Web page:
History

Yokefellow Prison Ministry of North Carolina is an outgrowth of the Yokefellow movement, begun in the 1950’s by the Quaker theologian and leader, Elton Trueblood.   

elton_truebloodDr. Trueblood boarded a train in 1946 going to a speaking engagement in Cleveland, Ohio.  He carried his Bible, and on the way began to read Matthew 11:28-30: “Come unto me all ye who labor and are heavy-laden, and I will give you rest.  Take my yoke upon you and learn of me, for I am meek and lowly of heart, and ye shall find rest for your souls, for my yoke is easy and my burden is light.”

Suddenly he had an inspiration centering on the image and function of the yoke.  Just as oxen yoked together can accomplish more than a single animal, why can’t Christians “yoked together” give added strength to the cause of Christ.  And the Yokefellow model for ministry was born.  The idea is simple: Christians being yoked together for fellowship, encouragement, and mutual support.

In time Dr. Trueblood developed the seven Yokefellow disciplines as the movement began to spread, primarily as a renewal strategy for congregations.

Some years later, he was invited to address the American Association of Correctional Chaplains, and he choose to share the Yokefellow model with them.

In 1964, 3 pastors from North Carolina went to Pennsylvania for a  Yokefellow retreat. They were so impressed that they brought the Yokefellow model and dream back to North Carolina.  For the next few years, Yokefellow was shared primarily in local church and retreat settings.  But in 1969, the first effort to carry Yokefellow into a prison in North Carolina took place, and Yokefellow Prison Ministry of North Carolina was born.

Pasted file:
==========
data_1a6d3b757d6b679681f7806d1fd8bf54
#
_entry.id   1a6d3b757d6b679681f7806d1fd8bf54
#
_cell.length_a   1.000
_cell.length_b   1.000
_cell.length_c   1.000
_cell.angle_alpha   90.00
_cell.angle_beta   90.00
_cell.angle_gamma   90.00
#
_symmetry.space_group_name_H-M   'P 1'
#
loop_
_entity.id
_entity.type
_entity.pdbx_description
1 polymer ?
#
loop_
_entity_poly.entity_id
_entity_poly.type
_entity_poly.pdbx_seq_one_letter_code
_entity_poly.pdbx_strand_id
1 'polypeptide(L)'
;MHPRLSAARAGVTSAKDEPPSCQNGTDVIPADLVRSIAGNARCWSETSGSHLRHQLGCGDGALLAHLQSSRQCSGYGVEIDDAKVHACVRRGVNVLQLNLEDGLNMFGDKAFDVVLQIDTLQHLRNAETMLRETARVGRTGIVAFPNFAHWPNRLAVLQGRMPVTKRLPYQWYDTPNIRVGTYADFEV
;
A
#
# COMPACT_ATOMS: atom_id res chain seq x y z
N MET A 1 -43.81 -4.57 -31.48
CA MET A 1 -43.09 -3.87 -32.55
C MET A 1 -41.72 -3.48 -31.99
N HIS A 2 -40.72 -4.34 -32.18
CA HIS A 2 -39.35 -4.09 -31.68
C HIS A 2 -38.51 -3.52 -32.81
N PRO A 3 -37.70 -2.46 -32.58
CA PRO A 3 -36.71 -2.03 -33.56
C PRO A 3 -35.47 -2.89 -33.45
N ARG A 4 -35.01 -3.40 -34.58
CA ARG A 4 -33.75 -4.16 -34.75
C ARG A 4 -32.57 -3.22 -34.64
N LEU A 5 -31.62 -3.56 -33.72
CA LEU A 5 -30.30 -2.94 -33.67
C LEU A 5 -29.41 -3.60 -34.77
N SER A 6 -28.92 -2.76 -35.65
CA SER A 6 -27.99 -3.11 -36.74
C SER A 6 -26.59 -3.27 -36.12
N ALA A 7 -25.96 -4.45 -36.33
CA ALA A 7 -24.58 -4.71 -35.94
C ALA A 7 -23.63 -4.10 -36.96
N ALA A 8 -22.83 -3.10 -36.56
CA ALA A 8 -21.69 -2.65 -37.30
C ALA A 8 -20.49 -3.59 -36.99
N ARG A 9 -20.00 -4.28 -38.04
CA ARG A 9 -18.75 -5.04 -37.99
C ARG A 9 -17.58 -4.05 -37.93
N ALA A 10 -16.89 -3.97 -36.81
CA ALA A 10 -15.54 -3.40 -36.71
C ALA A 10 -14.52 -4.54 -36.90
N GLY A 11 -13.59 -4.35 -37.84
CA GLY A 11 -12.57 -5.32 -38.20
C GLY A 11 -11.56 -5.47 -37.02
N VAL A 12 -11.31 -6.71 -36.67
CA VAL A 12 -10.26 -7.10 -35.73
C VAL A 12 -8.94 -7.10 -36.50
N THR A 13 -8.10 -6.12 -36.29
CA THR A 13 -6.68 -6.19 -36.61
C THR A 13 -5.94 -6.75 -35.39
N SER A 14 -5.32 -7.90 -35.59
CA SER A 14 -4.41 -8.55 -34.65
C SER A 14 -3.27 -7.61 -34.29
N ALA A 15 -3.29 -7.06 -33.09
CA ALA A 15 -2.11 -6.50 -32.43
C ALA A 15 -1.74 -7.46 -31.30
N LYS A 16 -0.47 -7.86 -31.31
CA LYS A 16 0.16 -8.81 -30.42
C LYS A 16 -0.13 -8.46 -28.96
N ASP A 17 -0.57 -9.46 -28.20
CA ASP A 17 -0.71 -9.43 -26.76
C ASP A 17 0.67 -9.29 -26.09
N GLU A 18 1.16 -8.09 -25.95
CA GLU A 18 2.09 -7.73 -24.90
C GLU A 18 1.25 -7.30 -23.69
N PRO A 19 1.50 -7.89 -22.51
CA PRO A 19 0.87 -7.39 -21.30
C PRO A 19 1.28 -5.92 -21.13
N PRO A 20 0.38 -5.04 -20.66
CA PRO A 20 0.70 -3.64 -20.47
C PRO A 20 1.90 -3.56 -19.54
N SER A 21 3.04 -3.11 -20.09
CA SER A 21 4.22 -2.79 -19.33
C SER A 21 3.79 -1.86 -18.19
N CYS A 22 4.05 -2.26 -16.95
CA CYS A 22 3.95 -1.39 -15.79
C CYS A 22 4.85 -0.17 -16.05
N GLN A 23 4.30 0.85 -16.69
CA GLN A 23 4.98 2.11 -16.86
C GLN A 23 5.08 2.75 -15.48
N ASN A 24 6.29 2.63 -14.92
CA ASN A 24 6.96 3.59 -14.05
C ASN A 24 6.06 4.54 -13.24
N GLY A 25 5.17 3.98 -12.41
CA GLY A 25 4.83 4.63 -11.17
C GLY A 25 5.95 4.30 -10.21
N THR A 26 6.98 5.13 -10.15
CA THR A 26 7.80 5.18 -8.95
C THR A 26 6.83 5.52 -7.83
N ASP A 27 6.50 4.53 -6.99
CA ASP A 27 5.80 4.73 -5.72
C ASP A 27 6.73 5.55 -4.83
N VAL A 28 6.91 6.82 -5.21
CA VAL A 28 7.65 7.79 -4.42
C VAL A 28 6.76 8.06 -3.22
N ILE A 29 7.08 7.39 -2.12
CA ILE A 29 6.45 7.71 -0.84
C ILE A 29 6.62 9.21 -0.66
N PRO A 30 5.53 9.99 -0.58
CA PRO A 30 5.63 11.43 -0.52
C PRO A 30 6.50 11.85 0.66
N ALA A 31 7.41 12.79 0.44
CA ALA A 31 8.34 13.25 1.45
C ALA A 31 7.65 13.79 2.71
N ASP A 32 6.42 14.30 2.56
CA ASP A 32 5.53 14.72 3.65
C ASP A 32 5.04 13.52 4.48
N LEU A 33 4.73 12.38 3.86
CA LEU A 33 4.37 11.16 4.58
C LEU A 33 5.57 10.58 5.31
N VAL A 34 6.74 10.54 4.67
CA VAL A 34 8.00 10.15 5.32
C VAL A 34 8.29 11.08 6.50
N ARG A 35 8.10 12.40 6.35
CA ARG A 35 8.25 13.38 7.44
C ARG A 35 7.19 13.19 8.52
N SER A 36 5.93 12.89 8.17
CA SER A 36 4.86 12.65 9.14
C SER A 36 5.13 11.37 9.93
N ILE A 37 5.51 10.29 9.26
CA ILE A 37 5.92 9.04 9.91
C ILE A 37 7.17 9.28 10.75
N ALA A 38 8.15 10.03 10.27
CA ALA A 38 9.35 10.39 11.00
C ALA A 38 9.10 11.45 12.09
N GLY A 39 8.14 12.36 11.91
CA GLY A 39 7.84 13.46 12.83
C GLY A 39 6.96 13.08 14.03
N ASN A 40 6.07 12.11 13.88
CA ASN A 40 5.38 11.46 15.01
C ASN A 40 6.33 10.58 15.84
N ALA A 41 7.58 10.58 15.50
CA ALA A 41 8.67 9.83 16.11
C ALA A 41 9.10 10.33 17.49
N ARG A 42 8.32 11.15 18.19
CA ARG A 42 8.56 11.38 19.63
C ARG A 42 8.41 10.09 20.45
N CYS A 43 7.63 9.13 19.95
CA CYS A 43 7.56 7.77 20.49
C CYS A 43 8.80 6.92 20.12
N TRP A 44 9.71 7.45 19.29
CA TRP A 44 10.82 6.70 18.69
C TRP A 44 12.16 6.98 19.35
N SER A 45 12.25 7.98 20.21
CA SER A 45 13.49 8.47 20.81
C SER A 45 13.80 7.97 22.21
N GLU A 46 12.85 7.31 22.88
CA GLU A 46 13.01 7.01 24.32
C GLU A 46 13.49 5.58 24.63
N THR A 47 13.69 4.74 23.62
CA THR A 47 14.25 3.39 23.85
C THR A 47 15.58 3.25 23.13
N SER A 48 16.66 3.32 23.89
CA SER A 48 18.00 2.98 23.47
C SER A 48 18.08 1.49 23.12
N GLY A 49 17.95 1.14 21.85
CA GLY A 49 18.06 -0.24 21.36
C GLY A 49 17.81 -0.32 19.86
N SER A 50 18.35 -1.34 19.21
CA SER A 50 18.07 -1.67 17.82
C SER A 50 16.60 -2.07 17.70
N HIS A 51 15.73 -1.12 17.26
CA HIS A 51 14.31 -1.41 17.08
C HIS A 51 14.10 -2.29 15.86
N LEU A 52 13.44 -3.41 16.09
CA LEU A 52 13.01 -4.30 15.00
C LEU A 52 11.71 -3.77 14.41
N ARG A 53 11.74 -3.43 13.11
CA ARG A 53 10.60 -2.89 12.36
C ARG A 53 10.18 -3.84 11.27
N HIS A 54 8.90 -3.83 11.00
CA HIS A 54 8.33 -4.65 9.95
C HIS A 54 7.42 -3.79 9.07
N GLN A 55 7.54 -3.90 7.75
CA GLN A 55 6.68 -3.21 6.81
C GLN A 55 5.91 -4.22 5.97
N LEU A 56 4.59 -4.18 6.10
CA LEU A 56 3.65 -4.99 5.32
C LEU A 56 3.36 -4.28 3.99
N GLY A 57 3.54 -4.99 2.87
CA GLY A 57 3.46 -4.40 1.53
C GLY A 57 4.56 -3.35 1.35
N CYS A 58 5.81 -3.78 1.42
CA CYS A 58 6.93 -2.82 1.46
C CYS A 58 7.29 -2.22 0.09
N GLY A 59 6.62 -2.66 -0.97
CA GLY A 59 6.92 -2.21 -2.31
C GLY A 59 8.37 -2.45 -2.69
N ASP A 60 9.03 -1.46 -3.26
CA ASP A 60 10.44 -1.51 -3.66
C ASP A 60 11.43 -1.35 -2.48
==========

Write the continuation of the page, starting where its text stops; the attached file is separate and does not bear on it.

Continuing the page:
Since 1969 Yokefellow Prison Ministry has lived out its mission statement: “to enable prisoners, yoked in personal relationship with community volunteers, to examine their lives; experience the forgiveness, healing and power of God’s love; and return to family and community with a covenant commitment to personal responsibility and contribution.”

We strongly believe that people’s lives are changed through committed relationships. We work to make the redemptive love of Christ known through the trust and the care present in these relationships.

Each week over 800 volunteers from a variety of churches across the state conduct Yokefellow meetings for prisoners in roughly two-thirds of our state correctional facilities. Our volunteers are male and female, clergy and laity, from different racial, ethnic and denominational backgrounds. Some have served for over 30 years! – A testimony to the blessings involved in such experiences. Thousands of prisoners have found acceptance, a listening ear, an encouraging voice, and the reality of Christ’s love.

Local groups are led by a volunteer Yokefellow Group Coordinator who takes responsibility for recruiting, supporting, and communicating with local group members, the local corrections facility staff, and the state-wide office. Regional Coordinators provide training and support for a cluster of individual Yokefellow groups.

Our staff includes a full time full-time Executive Director; and a volunteer state-wide trainer. Our Board of Directors is composed individuals from across the state representing a variety of denominational backgrounds.

The annual budget is funded by a few denominational grants, but primarily through the generous gifts of local congregations and individual donors. We are a 501(c) 3 non-profit organization.

The Annual Meeting, typically held the last Saturday in October each year, provides a time of fellowship, sharing, and inspiration for Yokefellows from across the state. It is also when members of the Board of Directors are elected, the annual budget is approved, and any other necessary business is conducted.

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